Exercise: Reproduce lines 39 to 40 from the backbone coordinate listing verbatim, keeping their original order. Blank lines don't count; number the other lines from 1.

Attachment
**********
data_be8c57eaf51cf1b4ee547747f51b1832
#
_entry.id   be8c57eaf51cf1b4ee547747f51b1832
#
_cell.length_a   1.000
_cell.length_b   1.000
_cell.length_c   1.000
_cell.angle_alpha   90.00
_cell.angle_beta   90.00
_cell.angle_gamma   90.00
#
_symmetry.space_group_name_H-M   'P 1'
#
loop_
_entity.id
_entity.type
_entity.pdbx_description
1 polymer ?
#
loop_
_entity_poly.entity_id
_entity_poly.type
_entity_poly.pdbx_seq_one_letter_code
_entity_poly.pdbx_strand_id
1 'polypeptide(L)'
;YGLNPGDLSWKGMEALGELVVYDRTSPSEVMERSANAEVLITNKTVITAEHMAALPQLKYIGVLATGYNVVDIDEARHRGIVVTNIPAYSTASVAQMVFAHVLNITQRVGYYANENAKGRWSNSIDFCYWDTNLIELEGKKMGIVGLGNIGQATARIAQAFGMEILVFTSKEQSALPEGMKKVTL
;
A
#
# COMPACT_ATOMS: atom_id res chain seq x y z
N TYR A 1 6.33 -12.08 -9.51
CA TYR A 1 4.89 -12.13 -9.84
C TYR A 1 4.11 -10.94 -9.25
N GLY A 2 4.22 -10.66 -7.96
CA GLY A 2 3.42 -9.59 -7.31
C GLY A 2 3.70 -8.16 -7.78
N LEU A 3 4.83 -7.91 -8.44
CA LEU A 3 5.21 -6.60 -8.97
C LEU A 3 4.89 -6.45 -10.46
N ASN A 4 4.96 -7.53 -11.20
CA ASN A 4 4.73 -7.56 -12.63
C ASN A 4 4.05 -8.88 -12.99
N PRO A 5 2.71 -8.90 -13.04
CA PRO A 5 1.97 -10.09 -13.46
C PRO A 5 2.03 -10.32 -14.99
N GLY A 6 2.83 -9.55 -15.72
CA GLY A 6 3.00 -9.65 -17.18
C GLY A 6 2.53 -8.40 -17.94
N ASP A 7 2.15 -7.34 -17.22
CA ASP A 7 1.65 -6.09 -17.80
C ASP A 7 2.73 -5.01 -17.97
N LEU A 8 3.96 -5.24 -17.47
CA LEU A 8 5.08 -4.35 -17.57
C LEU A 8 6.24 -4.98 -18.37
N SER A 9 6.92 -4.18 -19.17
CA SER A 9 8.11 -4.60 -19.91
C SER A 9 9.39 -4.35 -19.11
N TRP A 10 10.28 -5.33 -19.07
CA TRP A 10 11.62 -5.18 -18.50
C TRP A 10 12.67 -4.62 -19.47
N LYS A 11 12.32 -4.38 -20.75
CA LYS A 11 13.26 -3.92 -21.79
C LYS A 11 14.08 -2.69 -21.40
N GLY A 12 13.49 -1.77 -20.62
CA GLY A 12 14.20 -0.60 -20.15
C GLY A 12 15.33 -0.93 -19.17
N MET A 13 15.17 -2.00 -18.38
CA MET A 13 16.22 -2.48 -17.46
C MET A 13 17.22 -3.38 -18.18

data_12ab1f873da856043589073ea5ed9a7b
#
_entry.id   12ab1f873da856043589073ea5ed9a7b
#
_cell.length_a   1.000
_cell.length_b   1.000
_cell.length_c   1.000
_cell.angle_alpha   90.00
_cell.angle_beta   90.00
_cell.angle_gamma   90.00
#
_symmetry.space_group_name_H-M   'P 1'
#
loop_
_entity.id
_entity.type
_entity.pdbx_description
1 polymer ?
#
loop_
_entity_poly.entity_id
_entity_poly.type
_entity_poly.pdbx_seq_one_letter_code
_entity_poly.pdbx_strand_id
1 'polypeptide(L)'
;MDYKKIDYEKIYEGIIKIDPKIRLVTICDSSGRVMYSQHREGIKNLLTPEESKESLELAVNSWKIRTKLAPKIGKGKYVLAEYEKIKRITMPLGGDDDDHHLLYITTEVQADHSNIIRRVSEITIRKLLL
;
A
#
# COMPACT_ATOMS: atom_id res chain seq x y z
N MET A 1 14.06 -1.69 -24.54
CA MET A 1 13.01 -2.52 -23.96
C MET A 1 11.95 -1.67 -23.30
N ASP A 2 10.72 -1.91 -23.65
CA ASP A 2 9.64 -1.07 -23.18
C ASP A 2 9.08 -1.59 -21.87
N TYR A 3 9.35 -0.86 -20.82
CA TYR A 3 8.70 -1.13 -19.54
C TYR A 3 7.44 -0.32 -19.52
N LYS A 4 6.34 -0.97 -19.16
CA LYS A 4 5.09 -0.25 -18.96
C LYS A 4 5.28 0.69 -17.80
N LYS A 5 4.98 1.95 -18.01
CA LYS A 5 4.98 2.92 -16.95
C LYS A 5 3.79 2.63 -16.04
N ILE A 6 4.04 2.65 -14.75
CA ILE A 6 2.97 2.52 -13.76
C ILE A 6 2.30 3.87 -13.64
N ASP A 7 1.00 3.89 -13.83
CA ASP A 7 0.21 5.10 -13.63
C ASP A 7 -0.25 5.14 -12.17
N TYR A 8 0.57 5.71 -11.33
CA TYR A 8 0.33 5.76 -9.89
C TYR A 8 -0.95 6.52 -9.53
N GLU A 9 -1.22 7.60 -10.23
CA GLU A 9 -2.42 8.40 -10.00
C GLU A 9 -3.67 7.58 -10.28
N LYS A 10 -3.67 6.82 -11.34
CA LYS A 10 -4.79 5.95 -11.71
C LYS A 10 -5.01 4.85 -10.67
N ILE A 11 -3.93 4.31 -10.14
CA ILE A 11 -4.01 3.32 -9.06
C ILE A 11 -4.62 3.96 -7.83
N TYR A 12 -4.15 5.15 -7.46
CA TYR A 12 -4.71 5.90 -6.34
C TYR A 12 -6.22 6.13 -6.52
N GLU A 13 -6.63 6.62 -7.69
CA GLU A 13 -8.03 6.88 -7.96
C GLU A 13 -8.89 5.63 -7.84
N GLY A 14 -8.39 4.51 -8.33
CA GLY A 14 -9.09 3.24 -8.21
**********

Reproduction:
C LEU A 3 4.89 -6.45 -10.46
N ASN A 4 4.96 -7.53 -11.20